Coffee and Antioxidants
Q: I saw a news report that said that coffee was actually good for you and full of antioxidants. Is that true?
A: Since one report estimates that more than 50 percent of Americans drink an average of two cups of coffee per day, it is important to the scientific and medical communities that you understand more about the contents of coffee and how it affects your health. A report by researchers from the University of Scranton, Pennsylvania, suggests that Americans can obtain most of their antioxidants from coffee compared to any other food or beverage source. Researchers studied the antioxidant content of more than 100 different food items, including fruits and vegetables, and found that coffee had the highest antioxidant content.
What Are Antioxidants?
Antioxidants are substances that help protect cells in the body against damage. Specifically, antioxidants fight off "free radicals," which are unstable oxygen molecules that naturally occur in the body as a response to normal bodily processes or outside environmental factors such as pollutants, smoke, or radiation for instance. Ultimately, antioxidants might protect the body against diseases such as cancer and heart disease.
Should I Drink More Coffee?
Researchers are quick to point out that coffee should not be a substitute for healthier foods, such as fruits and vegetables that offer many more nutrients than coffee. They also comment that high levels of antioxidants in foods don't necessarily match the levels found in the body, and that more needs to be understood about how these antioxidants are absorbed and used by the body.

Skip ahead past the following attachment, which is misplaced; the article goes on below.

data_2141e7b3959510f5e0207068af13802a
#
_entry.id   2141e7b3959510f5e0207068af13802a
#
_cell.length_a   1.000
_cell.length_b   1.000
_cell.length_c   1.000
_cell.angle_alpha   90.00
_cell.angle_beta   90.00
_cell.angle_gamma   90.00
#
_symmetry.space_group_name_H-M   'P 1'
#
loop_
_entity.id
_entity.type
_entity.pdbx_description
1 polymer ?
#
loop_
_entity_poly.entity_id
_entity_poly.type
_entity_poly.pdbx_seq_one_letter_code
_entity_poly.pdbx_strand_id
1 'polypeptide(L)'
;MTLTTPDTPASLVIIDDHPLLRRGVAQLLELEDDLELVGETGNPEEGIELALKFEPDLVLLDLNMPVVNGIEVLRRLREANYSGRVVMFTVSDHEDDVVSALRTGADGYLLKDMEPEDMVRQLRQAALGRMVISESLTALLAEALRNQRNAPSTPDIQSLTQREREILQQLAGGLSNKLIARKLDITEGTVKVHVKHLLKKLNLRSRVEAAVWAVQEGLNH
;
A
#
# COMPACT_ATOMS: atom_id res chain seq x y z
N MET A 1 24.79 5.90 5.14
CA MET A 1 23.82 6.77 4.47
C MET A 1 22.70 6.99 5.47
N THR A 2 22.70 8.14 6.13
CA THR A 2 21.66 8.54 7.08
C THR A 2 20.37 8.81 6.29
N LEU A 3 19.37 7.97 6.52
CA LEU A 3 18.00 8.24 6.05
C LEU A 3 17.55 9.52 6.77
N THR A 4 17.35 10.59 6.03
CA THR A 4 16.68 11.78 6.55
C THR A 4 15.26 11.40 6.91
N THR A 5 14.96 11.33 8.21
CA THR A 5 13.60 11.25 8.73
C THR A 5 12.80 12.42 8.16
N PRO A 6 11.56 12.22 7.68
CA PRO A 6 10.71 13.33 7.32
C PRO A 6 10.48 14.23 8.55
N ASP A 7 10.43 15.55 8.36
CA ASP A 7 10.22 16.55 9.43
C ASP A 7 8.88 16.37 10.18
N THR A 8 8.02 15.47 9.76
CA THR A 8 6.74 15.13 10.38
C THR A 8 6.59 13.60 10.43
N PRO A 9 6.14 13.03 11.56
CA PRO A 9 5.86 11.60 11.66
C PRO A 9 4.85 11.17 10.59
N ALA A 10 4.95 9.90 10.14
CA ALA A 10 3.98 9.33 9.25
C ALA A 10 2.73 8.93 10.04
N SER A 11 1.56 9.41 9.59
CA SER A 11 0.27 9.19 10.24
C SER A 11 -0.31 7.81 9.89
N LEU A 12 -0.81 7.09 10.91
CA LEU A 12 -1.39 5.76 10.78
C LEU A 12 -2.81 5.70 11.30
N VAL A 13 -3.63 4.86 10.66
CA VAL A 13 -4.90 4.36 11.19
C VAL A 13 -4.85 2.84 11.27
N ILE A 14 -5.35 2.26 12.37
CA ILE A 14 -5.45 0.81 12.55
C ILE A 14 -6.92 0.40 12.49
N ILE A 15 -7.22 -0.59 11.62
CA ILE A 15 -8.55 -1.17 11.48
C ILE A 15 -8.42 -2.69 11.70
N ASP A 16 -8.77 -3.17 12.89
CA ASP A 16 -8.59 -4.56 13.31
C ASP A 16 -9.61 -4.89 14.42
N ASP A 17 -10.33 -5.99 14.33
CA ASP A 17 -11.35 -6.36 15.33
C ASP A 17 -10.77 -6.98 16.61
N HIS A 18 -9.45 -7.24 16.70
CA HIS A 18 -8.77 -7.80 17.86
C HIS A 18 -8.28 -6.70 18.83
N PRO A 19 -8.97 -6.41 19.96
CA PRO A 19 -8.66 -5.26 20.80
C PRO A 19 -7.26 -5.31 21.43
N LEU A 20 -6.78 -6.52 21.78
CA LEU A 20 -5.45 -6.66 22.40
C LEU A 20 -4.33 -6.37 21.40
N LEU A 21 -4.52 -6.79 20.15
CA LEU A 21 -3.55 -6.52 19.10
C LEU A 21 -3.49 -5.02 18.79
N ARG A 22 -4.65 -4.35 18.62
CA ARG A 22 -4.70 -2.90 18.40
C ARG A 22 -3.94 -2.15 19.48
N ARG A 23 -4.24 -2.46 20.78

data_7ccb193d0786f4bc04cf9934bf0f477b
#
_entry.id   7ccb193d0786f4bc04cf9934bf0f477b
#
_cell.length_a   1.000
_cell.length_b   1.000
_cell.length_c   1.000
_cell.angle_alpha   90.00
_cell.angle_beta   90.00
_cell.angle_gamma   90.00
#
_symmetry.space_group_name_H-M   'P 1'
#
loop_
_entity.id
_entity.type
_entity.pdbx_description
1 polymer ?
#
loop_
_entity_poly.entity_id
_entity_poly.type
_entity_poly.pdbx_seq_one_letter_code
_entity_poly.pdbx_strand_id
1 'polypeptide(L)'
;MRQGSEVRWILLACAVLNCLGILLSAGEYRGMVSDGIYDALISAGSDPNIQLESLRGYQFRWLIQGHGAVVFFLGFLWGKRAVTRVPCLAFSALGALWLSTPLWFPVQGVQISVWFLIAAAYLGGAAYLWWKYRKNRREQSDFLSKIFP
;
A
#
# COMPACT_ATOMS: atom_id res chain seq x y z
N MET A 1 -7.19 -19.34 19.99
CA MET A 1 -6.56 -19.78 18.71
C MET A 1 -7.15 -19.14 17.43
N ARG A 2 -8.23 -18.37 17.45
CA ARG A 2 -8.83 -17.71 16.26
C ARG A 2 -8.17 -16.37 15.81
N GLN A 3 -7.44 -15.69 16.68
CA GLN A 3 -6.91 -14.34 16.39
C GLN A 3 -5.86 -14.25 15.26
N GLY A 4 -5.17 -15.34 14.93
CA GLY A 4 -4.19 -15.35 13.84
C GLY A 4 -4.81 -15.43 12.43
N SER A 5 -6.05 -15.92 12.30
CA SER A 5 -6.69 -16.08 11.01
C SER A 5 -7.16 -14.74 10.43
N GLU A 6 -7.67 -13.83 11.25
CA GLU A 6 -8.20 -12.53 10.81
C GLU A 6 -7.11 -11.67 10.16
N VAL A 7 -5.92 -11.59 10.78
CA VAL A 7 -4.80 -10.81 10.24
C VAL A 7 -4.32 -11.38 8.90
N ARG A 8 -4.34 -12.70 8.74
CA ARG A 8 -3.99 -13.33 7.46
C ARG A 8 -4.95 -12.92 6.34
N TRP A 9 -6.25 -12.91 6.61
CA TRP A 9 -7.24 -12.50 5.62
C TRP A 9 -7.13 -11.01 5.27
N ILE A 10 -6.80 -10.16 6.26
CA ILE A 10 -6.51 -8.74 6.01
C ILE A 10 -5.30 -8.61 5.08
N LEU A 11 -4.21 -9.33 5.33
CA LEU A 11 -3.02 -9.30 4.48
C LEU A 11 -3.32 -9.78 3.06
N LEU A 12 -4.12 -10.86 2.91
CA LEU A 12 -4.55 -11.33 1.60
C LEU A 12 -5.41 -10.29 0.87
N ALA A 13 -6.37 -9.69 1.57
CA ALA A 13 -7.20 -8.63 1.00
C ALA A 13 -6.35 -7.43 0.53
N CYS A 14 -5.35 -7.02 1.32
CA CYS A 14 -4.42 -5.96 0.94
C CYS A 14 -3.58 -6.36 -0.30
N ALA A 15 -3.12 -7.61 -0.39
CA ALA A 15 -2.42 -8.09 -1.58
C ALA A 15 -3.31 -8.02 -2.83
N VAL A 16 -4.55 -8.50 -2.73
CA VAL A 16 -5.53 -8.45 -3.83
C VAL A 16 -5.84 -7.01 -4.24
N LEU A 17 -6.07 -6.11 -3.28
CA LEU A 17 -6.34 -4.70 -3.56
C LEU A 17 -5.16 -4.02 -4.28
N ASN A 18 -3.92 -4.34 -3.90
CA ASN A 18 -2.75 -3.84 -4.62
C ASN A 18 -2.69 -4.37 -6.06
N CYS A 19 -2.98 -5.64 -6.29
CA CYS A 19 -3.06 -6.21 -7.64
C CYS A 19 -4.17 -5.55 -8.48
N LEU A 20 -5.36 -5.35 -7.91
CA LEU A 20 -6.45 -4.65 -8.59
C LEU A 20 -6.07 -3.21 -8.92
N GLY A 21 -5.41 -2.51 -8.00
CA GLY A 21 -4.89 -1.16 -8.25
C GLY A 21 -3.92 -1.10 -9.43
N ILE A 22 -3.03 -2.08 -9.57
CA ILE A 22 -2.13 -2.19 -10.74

There have been other reports of coffee's potential health benefits. An article in the Annals of Internal Medicine reported the potentially healthy benefits of drinking coffee including the fact that long-term consumption of caffeinated coffee may lower the risk of type 2 diabetes. That same article points out that coffee has many ingredients – including potassium, niacin, magnesium, as well as antioxidants – that could be of benefit to the body.
Good and Bad News
But while coffee might have some potential health benefits, coffee can also have a negative effect on your health. It is high in caffeine, which can cause anxiety and headaches, and can contribute to health problems such as high blood pressure and a rapid heart rate. Researchers point out that coffee should be consumed only in moderation and that more research is needed to understand how coffee could help or hurt our health.
Jane Hart, MD
- 1. Coffee is number one source of antioxidants. American Chemical Society News Service.
2. Salazar-Martinez E. Coffee consumption and risk for Type 2 diabetes mellitus. Annals of Internal Medicine; 140:1-8.
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